The Kohen Gadol took a shovel-full of incense into the Holy of Holies and waited there until the cloud of spices filled the room. This incense contained eleven spices, ten of which were pleasant-smelling, but one of which had a foul odor. We may suggest that the ten sweet-smelling spices corresponded to the ten groups within the Jewish people noted above.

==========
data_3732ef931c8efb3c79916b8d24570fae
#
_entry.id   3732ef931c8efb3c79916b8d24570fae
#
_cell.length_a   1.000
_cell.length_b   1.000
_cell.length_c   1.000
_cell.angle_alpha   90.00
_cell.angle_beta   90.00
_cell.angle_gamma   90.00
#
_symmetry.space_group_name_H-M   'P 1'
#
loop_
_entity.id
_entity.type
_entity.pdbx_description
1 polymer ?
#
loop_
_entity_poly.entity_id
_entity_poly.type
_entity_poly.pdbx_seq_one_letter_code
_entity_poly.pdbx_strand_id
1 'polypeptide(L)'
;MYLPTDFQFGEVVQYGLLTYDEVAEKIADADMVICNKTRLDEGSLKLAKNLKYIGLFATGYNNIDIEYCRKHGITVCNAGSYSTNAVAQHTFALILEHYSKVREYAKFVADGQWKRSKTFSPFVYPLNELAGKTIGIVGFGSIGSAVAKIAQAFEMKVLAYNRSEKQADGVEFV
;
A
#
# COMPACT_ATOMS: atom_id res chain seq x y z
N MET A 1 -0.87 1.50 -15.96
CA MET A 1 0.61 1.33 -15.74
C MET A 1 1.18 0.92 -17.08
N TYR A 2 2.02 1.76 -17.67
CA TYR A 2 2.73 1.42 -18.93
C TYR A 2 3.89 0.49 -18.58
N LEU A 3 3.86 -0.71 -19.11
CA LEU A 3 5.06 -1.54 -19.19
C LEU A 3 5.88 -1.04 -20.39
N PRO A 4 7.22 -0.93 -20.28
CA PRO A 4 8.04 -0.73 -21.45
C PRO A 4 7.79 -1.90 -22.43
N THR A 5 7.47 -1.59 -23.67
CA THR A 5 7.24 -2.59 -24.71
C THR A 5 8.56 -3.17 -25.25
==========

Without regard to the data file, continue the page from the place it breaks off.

…Ketores… is etymologically linked to kesher, which means “connection.” The spices were pounded together to make a single compound. This illustrates that each group within Israel must recognize that it has value only as part of a larger entity. When this occurs [the pounding and grinding together of all ten spices into a single compound – MB] , it is possible to add the eleventh, malodorous spice, which represents the bad elements within YIsrael. Only when these eleven spices are pounded into indistinguishable dust, that is completely mingled, can they be brought to the Holy of Holies on Yom Kippur. In the same way, only when everyone, good or bad, acts for a single purpose, nullifying his individuality to the benefit of the community, can the “compound” of the Jewish people be presented to G’d for His scrutiny… However, if dissonance exists within the various elements of the klal, then the weaker, eleventh group cannot join. Since there is already disharmony among the people, adding the sinful element will not produce a completely unified Yisrael and…. will cause additional strife, as the weaker group will join one side or the other of the rift, strengthening the divide.